Anyone heeding the siren song of today's televisions would do well to carry a technical dictionary when shopping. In the absence of such a thing, this brief glossary of TV-set terms may be helpful.
CRT: Cathode ray tube. CRT television sets have been the standard for more than 50 years. It's this "tube" that provides a slang term for the TV -- and it's the thing that sticks out in back and causes sets to be so deep.
Digital monitor: A TV that can display digital programming images but does not come with a built-in tuner or set-top box. Sometimes its marketed as an "HDTV-ready" set.
EDTV: Enhanced-definition television. A term used to describe a 480p picture. Traditional TV has 480 lines of picture, but enhanced 480-line sets refresh progressively (that's the "p"), making for a sharper, brighter picture. That's good, but its not HDTV (see below).
Flat-panel TV: A super-thin set that you can hang on the wall like a picture or slip onto a book shelf or the kitchen counter.
Flat-screen TV: This may be one of the super-thin sets or it may simply be a cathode-ray set with a screen made of flat, non-glare glass, not the traditional curved glass. If you can't quite tell from the picture in the ad, you'll know soon enough from the price.
HDTV: High-definition television. HDTV provides a digital picture made up of 720 or 1,080 image lines, as opposed to traditional TV's 480 lines. The resulting image is 10 times as sharp as a traditional TV's. Most current HDTV sets are not integrated; if you read descriptions carefully, you'll see that they are HDTV-ready or HDTV-compatible, meaning you'll still have to buy a tuner someday.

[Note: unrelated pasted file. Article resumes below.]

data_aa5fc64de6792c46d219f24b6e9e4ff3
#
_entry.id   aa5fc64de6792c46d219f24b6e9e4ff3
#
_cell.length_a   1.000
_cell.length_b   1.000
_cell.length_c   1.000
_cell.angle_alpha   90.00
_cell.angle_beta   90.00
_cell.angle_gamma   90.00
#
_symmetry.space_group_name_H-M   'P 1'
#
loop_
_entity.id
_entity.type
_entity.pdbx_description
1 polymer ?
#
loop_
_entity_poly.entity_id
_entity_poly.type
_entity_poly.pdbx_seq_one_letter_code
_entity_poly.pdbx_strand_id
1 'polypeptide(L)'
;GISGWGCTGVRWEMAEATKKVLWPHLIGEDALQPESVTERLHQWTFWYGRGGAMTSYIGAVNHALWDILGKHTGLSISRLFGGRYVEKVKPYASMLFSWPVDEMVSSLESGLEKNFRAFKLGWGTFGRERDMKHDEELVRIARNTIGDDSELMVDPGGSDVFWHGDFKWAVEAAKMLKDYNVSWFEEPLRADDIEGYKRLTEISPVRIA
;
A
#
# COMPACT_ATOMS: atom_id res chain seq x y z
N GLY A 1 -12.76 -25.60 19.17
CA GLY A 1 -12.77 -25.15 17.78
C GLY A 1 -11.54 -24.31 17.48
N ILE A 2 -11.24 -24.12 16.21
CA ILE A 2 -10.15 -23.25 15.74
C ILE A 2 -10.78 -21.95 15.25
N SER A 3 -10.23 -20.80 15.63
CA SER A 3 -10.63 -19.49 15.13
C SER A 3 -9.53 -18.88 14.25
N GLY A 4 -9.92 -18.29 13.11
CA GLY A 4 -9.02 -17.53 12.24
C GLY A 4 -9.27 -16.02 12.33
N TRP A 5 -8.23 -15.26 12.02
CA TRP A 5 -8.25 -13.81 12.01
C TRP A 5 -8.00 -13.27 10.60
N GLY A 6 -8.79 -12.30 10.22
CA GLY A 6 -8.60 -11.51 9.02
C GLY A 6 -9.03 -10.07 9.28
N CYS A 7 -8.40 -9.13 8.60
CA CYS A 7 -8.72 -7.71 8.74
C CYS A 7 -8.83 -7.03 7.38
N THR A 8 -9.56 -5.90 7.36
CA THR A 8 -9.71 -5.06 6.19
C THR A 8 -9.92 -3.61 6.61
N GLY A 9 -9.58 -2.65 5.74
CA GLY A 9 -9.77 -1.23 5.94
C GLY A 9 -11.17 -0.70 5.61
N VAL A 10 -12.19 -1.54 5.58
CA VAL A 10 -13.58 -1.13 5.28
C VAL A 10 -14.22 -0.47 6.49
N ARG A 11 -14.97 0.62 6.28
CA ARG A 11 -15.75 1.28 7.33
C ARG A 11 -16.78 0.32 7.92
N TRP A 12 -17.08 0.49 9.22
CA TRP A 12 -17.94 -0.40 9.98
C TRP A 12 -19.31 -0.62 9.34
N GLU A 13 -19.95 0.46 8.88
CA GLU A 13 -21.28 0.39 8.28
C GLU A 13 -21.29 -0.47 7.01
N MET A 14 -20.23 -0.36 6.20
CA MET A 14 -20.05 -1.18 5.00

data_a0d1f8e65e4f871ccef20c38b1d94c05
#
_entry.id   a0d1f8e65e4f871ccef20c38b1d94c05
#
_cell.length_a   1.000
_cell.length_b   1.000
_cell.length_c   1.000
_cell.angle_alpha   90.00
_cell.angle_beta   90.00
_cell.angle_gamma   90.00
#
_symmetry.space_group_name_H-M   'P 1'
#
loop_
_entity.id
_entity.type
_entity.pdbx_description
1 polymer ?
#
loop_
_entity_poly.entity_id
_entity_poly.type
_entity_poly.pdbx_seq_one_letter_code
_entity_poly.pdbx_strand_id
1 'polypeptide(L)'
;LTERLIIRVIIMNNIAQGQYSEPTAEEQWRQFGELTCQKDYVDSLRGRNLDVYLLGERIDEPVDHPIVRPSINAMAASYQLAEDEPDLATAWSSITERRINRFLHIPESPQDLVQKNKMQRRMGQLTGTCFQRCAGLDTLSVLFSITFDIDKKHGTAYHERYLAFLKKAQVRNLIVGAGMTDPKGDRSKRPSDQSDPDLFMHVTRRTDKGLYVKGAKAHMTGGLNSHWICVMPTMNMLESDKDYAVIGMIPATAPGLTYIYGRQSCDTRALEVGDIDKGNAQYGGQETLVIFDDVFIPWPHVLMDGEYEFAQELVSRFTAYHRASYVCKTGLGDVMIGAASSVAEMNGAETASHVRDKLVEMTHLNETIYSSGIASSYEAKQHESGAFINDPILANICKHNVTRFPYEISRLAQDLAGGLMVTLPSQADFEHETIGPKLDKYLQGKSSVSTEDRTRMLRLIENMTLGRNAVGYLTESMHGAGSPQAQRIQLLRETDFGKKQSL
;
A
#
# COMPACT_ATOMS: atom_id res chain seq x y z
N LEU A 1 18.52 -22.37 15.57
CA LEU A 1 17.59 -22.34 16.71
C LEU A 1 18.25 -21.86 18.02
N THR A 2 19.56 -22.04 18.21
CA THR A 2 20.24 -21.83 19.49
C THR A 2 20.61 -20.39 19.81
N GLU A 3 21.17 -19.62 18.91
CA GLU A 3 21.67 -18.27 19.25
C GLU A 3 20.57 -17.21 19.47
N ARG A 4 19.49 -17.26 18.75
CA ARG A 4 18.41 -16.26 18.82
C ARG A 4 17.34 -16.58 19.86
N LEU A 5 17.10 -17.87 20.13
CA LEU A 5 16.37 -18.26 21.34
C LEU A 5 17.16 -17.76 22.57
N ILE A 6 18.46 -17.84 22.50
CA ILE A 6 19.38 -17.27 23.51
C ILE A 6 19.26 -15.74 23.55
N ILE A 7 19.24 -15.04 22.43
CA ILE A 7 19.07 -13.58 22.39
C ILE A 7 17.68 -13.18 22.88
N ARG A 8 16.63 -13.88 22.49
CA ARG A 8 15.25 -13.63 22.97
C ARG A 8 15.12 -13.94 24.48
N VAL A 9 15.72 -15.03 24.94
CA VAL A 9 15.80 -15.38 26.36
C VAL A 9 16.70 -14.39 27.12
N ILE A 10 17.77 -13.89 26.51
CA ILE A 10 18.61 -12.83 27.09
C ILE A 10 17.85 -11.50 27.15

Integrated set: This refers to an HDTV set with a built-in tuner, used for receiving over-the-air signals.
LCD: Liquid crystal display. LCD monitors feature a layer of liquid crystals sandwiched between two polarized glass plates and backlighted by fluorescent bulbs. In general, LCD technology is used for screens up to 20 inches.
LCOS: Liquid crystal on silicon. LCOS technology sandwiches a liquid crystal layer between a cover glass and a mirrorlike surface patterned with pixels that sits atop a silicon chip. Permits shallower projection TVs -- the new Cineos from Philips, with its 55-inch screen, is 17.4 inches deep.
Pixel: A word coined from "picture" and "element." A pixel is the smallest piece of a television image. HDTV images have about 2 million pixels, about six times as many as in ordinary TV images.
Plasma screen: Plasma screens feature thousands (even millions) of little glass chambers filled with a neon-xenon mix between wired glass panels. These screens will be found in TV sets larger than 20 inches.
Progressive scanning: A system of video display where lines of a picture are consecutively displayed, as opposed to "interlaced."
Brainerd Dispatch ©2013. All Rights Reserved.